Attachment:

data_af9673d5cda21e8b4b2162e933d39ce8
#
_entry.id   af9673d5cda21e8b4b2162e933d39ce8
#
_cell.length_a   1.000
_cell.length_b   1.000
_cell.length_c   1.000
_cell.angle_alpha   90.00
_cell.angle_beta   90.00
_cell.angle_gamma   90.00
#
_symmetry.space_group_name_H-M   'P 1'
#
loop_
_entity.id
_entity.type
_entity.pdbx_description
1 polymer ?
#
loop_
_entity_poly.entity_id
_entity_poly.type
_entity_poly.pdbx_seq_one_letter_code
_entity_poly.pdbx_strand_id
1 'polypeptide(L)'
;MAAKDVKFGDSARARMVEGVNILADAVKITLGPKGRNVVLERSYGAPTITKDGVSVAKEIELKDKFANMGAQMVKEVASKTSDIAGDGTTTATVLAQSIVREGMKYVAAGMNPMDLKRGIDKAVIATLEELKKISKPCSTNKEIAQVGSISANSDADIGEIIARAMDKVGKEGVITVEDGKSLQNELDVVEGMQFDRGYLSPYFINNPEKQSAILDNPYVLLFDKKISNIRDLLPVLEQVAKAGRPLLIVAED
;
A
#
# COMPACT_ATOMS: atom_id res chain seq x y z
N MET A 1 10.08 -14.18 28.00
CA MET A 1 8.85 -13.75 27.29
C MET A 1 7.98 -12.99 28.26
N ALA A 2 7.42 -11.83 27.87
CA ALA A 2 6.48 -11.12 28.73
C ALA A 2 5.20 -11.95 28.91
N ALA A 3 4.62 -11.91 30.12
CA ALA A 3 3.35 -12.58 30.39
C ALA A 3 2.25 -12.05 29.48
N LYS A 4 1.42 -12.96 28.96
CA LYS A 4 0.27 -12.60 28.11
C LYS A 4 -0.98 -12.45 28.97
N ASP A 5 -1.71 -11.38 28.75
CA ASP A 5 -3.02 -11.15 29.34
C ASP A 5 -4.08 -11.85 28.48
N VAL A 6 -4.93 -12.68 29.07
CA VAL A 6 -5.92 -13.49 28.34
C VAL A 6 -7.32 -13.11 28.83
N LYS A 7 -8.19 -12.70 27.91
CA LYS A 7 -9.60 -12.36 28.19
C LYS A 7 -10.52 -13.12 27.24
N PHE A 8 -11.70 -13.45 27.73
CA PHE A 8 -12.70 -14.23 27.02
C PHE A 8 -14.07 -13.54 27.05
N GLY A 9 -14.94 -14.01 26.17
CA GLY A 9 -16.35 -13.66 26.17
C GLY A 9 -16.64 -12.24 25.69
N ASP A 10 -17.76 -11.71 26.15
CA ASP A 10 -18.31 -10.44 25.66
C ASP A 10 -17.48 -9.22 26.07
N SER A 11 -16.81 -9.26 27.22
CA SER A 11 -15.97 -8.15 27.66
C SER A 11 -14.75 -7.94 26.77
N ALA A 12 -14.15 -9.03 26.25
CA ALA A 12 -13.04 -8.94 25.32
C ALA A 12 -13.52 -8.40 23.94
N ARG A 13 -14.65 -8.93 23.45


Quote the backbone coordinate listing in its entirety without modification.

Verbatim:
data_af9673d5cda21e8b4b2162e933d39ce8
#
_entry.id   af9673d5cda21e8b4b2162e933d39ce8
#
_cell.length_a   1.000
_cell.length_b   1.000
_cell.length_c   1.000
_cell.angle_alpha   90.00
_cell.angle_beta   90.00
_cell.angle_gamma   90.00
#
_symmetry.space_group_name_H-M   'P 1'
#
loop_
_entity.id
_entity.type
_entity.pdbx_description
1 polymer ?
#
loop_
_entity_poly.entity_id
_entity_poly.type
_entity_poly.pdbx_seq_one_letter_code
_entity_poly.pdbx_strand_id
1 'polypeptide(L)'
;MAAKDVKFGDSARARMVEGVNILADAVKITLGPKGRNVVLERSYGAPTITKDGVSVAKEIELKDKFANMGAQMVKEVASKTSDIAGDGTTTATVLAQSIVREGMKYVAAGMNPMDLKRGIDKAVIATLEELKKISKPCSTNKEIAQVGSISANSDADIGEIIARAMDKVGKEGVITVEDGKSLQNELDVVEGMQFDRGYLSPYFINNPEKQSAILDNPYVLLFDKKISNIRDLLPVLEQVAKAGRPLLIVAED
;
A
#
# COMPACT_ATOMS: atom_id res chain seq x y z
N MET A 1 10.08 -14.18 28.00
CA MET A 1 8.85 -13.75 27.29
C MET A 1 7.98 -12.99 28.26
N ALA A 2 7.42 -11.83 27.87
CA ALA A 2 6.48 -11.12 28.73
C ALA A 2 5.20 -11.95 28.91
N ALA A 3 4.62 -11.91 30.12
CA ALA A 3 3.35 -12.58 30.39
C ALA A 3 2.25 -12.05 29.48
N LYS A 4 1.42 -12.96 28.96
CA LYS A 4 0.27 -12.60 28.11
C LYS A 4 -0.98 -12.45 28.97
N ASP A 5 -1.71 -11.38 28.75
CA ASP A 5 -3.02 -11.15 29.34
C ASP A 5 -4.08 -11.85 28.48
N VAL A 6 -4.93 -12.68 29.07
CA VAL A 6 -5.92 -13.49 28.34
C VAL A 6 -7.32 -13.11 28.83
N LYS A 7 -8.19 -12.70 27.91
CA LYS A 7 -9.60 -12.36 28.19
C LYS A 7 -10.52 -13.12 27.24
N PHE A 8 -11.70 -13.45 27.73
CA PHE A 8 -12.70 -14.23 27.02
C PHE A 8 -14.07 -13.54 27.05
N GLY A 9 -14.94 -14.01 26.17
CA GLY A 9 -16.35 -13.66 26.17
C GLY A 9 -16.64 -12.24 25.69
N ASP A 10 -17.76 -11.71 26.15
CA ASP A 10 -18.31 -10.44 25.66
C ASP A 10 -17.48 -9.22 26.07
N SER A 11 -16.81 -9.26 27.22
CA SER A 11 -15.97 -8.15 27.66
C SER A 11 -14.75 -7.94 26.77
N ALA A 12 -14.15 -9.03 26.25
CA ALA A 12 -13.04 -8.94 25.32
C ALA A 12 -13.52 -8.40 23.94
N ARG A 13 -14.65 -8.93 23.45